3. Financial Aspect

The financial scope is immense as you climb up the ladder in the field of maritime law. Particularly, because it is a niche field with a selected few interested to practice in the field and it is at the center of international trade and commerce. For instance, shipping law deals with ships and allied aspects, which by their very nature are capital intensive matters and accordingly, so is the dispute resolution affecting them.

Being a law student: What can you do?


1. During your law school days

Pursuing an interest in a niche and specialised subject like maritime law, which is not taught or studied in depth in under-graduation level law studies, would be to gain research or practical experience with law firms, counsels, think tanks or professionals practising in the maritime field and participating in co-curricular or extra-curricular activities, such as moot courts or undertaking specialised maritime law courses.

For example, I learnt about maritime law while I pursued an internship as a law student under Mr Hon'ble Justice S. J. Kathawalla at the Bombay High Court, where I was exposed to admiralty cases. I also interned with Bose and Mitra and Co., which is a law firm specialising in shipping and trade law.

Meanwhile, I attended academies conducting short courses in the field of maritime law held at the Gujarat National Law University, Yeosu Academy of the Law of the Sea and Rhodes Academy of Oceans Law and Policy, before pursuing an LL.M. in International Maritime Law at the International Maritime Law Institute, Malta.

2. Importance of LL.M

It is highly valuable to pursue an LL.M. in maritime law. It builds a stronger base to practice this subject. However, before pursuing an LL.M. in maritime law, it may be prudent for one to determine whether their interest lies in private maritime law, that is shipping law, or public maritime law, that is the law of the sea. Although both the private and public aspects of maritime law are interdependent, they are extensive subjects in themselves and determining one's focus area among them is beneficial in determining one's career path early on.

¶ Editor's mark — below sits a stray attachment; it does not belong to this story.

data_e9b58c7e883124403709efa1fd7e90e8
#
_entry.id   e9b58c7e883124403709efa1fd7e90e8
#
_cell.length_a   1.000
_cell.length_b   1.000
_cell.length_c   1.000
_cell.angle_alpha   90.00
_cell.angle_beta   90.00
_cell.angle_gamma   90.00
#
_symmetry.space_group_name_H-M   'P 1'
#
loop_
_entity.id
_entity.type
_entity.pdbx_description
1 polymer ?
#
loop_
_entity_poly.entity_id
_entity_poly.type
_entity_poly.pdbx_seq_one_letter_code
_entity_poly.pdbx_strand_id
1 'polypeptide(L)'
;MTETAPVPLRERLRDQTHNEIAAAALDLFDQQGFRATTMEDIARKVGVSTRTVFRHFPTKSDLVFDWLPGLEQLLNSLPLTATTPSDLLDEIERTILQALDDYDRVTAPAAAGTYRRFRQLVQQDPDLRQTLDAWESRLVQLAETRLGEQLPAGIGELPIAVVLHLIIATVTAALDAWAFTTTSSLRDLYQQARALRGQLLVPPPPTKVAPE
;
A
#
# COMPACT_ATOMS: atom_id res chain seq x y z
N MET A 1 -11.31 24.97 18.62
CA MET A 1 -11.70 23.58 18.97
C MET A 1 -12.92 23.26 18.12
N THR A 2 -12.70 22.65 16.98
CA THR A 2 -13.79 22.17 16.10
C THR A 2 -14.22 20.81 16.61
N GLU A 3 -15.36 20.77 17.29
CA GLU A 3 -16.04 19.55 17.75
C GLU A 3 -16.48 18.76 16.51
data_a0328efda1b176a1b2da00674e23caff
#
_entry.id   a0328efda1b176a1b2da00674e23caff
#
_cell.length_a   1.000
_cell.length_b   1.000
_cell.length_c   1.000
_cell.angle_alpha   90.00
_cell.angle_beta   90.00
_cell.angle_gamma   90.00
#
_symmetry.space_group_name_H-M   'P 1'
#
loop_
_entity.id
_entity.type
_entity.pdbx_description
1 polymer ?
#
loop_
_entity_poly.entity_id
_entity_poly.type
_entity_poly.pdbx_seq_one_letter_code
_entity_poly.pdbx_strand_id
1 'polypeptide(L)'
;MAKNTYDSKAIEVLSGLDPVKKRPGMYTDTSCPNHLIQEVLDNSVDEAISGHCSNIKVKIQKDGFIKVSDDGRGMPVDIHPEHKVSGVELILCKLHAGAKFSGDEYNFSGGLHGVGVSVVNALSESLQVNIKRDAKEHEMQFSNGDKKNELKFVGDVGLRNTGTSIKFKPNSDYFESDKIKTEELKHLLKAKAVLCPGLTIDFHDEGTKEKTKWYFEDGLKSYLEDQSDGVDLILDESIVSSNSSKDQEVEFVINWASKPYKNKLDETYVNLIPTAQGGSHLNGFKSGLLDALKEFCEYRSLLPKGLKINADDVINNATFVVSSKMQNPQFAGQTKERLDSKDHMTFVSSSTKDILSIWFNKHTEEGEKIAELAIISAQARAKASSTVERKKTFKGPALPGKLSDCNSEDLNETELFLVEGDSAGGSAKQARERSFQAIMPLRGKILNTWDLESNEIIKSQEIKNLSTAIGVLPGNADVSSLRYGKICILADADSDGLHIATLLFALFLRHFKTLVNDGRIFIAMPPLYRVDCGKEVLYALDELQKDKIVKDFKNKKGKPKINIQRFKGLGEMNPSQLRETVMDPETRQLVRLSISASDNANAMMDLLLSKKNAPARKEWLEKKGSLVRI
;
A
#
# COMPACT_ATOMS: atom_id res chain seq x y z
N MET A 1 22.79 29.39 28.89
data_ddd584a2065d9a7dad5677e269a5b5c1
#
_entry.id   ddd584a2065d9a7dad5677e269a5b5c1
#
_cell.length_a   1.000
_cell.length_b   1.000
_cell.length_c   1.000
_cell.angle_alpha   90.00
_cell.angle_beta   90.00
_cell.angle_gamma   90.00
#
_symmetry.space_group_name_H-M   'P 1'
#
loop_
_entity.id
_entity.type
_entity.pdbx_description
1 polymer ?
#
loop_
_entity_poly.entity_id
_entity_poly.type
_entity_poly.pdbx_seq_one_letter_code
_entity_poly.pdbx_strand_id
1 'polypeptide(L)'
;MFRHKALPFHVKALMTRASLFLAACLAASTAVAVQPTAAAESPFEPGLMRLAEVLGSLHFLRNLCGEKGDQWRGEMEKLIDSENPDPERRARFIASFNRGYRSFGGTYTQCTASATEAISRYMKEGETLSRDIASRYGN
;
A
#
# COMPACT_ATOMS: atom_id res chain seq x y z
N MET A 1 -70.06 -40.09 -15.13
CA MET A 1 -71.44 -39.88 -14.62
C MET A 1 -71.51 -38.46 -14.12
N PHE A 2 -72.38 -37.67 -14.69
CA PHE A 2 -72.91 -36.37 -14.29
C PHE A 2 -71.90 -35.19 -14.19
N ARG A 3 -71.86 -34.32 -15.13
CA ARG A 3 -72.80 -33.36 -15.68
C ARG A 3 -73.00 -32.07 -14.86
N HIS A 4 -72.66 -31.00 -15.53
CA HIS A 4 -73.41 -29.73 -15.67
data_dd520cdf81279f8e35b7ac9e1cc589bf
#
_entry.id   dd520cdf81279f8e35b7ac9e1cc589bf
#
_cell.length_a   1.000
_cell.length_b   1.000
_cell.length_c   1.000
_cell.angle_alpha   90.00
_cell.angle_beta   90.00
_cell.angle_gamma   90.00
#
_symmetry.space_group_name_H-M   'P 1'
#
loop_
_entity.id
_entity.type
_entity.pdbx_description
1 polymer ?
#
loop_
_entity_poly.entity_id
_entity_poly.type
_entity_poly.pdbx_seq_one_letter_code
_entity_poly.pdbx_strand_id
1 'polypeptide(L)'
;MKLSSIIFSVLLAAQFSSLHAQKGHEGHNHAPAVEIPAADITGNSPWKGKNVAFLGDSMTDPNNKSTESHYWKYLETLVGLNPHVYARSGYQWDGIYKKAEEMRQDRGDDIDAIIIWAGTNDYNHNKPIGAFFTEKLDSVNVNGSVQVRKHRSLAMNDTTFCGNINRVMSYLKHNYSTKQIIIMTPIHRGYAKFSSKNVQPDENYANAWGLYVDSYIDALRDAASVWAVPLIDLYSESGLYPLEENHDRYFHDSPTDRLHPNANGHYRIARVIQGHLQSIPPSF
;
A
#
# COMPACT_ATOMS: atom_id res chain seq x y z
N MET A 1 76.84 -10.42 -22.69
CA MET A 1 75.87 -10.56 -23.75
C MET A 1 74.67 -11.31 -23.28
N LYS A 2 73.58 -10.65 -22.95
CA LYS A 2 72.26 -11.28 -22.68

For instance, shipping law deals with ship finance, shipbuilding, ship registration, ship recycling, limitation of liabilities, etc., in addition to subjects that fall within the broader field of international trade and commercial law. The law of the sea concerns maritime boundaries, marine environment, navigational rights, rights and duties of the coastal states, flag states and port states, in addition to allied aspects imported from the broader umbrella of public international law, including human rights, customary international law and treaty law.

3. Building your profile

According to one's interest, students should build their profile through research, participation and traineeship or any similar experience during their under-graduation and target to secure an admission based on the syllabus and course pattern at different Institutes and Universities offering an LL.M. in maritime law.

In India, LL.M. programs in maritime law are being conducted at Indian Maritime University, Gujarat Maritime University, Cochin University of Science and Technology and Kerala University of Fisheries and Ocean Studies. Internationally, students may look at IMO-International Maritime Law Institute, University of Singapore, University of South Hampton, Swansea University, Tulane University, etc.

In conclusion,

Build a story that explores one's interest a level further each time. The mantra to find a career in a field which interests one is ideally through participation and involvement to strike out that which does not interest one and get a step closer to determining what is of true interest among the broad list of options.